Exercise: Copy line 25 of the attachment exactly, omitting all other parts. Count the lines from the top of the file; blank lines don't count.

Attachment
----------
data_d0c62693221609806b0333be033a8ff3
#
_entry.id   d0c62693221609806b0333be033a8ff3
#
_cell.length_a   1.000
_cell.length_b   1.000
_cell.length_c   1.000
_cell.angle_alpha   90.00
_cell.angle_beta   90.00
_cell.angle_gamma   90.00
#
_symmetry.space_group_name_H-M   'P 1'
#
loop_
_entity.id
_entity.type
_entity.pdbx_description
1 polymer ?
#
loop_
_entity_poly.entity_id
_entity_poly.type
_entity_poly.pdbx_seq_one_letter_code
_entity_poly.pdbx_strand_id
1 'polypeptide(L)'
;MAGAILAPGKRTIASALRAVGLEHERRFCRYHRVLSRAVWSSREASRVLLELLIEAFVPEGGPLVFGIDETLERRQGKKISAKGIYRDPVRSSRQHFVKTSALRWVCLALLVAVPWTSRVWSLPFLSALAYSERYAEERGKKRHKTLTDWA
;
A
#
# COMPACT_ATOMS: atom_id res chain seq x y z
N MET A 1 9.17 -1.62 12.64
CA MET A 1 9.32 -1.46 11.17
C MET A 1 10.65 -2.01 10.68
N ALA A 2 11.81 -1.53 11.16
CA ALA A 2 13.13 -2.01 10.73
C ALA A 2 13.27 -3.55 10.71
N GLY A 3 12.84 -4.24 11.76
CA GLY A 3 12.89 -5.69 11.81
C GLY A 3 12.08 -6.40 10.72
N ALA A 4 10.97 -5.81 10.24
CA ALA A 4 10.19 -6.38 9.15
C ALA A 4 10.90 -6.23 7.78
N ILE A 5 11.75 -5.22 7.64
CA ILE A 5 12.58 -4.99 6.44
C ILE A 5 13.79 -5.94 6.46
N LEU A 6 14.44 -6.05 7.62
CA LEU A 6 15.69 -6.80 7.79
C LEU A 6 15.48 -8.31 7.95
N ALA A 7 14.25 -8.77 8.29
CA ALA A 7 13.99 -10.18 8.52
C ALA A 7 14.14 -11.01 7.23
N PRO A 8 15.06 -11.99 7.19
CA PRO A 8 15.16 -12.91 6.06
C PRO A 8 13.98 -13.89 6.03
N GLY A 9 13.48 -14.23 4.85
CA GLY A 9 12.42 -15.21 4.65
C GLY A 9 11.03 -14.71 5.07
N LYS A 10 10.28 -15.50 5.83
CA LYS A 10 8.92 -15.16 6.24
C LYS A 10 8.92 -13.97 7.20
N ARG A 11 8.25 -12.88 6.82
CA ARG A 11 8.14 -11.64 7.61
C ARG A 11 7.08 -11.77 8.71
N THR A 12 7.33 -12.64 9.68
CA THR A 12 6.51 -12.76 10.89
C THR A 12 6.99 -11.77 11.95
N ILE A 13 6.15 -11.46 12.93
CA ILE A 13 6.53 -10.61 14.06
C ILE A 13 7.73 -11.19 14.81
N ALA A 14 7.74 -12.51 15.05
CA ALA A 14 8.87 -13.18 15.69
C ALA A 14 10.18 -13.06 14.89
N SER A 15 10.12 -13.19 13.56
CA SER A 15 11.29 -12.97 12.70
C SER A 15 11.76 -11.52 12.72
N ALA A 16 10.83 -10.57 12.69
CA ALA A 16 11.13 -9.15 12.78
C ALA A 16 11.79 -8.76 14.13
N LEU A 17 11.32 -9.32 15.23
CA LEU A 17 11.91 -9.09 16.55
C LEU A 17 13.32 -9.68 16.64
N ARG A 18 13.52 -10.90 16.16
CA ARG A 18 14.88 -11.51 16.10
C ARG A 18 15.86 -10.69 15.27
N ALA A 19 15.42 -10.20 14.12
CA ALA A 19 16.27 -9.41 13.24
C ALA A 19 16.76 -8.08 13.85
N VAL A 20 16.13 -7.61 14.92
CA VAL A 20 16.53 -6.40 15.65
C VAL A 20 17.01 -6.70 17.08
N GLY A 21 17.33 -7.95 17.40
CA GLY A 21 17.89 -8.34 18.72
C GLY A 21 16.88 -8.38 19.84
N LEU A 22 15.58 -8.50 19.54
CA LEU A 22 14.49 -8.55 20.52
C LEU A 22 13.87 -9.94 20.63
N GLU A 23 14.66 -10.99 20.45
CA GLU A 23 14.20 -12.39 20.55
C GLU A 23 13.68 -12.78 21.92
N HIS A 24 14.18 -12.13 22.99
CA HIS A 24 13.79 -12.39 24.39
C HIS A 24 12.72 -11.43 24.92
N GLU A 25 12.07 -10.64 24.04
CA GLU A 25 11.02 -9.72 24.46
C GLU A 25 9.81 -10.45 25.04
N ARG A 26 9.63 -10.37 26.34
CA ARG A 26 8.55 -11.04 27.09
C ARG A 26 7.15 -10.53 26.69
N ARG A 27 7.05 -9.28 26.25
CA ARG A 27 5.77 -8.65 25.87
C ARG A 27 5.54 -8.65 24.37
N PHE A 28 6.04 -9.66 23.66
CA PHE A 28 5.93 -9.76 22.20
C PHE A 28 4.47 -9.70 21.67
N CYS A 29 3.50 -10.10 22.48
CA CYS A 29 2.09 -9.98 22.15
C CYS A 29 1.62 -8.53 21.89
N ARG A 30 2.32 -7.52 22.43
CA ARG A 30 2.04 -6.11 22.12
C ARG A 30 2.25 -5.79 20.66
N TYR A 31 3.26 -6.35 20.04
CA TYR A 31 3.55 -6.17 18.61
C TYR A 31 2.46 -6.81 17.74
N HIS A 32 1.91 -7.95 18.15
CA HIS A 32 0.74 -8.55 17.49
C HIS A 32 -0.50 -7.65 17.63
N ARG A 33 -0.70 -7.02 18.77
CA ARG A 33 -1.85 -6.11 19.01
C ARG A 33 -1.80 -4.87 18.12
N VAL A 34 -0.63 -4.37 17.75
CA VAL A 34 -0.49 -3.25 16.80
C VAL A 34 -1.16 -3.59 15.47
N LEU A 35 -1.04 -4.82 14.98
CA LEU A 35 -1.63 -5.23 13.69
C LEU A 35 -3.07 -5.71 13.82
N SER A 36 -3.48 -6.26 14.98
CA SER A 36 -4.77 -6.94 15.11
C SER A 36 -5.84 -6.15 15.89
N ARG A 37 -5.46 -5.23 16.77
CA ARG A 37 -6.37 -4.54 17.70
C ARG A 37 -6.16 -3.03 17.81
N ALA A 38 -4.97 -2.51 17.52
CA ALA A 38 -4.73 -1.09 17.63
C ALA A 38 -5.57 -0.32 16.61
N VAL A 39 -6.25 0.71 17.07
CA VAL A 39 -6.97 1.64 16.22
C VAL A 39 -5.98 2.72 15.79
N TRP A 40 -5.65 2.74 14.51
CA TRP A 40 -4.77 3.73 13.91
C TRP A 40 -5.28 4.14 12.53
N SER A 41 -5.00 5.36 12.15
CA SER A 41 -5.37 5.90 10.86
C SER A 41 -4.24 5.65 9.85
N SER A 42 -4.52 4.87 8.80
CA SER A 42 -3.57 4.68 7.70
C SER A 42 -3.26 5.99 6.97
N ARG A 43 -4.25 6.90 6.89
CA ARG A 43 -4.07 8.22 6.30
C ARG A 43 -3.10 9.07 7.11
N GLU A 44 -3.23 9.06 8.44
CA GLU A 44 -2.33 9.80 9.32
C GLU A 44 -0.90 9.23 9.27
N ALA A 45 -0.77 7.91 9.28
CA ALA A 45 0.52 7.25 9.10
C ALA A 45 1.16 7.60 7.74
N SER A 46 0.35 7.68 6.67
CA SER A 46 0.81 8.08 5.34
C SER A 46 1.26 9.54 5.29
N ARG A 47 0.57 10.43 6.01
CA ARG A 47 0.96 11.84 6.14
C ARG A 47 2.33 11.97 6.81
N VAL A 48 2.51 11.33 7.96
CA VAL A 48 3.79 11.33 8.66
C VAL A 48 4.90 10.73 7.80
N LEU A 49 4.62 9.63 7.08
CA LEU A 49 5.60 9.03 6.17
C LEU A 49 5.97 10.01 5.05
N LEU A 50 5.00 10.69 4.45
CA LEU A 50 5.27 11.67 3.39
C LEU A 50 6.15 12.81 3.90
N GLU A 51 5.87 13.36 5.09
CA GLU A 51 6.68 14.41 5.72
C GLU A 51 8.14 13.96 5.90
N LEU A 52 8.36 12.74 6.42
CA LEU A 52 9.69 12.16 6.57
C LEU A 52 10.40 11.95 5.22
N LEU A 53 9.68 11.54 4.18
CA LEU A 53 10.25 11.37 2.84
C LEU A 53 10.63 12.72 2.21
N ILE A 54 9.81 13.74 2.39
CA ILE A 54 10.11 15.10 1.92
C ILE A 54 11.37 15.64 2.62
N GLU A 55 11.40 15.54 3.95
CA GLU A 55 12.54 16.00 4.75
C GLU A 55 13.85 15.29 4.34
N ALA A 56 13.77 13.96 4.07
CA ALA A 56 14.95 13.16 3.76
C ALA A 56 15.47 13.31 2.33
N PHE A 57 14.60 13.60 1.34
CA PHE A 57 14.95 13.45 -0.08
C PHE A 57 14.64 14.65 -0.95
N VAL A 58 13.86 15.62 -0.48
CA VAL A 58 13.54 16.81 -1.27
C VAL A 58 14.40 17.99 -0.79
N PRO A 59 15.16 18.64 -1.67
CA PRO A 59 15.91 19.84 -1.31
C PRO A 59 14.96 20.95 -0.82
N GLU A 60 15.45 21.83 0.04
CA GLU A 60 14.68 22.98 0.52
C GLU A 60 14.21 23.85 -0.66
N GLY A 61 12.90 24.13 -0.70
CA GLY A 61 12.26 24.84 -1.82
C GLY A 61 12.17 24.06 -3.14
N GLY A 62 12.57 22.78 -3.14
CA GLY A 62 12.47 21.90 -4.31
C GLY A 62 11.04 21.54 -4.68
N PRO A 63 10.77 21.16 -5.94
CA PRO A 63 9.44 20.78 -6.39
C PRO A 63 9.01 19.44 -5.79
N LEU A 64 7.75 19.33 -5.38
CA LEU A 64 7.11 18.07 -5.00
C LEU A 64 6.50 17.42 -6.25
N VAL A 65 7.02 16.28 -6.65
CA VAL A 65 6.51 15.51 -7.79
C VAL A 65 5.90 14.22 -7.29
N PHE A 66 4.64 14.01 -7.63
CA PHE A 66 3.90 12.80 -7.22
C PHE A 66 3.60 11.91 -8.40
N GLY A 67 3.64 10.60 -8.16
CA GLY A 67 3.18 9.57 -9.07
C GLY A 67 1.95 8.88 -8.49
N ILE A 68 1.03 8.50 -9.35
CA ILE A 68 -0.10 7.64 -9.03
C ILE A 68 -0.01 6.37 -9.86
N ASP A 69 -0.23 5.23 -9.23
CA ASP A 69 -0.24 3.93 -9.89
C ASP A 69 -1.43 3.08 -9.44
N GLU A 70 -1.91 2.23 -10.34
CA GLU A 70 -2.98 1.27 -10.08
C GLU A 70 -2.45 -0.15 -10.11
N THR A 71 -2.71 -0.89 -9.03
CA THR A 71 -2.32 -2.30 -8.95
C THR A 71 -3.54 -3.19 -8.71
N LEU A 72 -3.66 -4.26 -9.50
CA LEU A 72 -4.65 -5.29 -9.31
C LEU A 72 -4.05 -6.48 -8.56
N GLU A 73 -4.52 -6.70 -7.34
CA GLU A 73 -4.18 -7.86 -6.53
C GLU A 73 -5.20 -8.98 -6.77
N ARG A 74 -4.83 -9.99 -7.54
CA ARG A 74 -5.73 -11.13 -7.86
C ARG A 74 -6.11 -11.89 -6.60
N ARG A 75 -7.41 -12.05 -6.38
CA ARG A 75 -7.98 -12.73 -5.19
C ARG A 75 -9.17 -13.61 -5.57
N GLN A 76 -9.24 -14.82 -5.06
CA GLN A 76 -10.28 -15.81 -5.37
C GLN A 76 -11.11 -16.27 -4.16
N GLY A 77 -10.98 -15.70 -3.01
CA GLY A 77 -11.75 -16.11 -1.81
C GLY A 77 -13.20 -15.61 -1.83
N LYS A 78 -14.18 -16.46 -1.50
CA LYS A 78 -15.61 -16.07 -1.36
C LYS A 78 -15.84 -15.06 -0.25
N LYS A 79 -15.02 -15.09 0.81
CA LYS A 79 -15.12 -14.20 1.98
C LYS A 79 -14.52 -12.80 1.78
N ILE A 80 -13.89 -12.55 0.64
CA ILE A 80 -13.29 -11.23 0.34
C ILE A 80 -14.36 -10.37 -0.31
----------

1 'polypeptide(L)'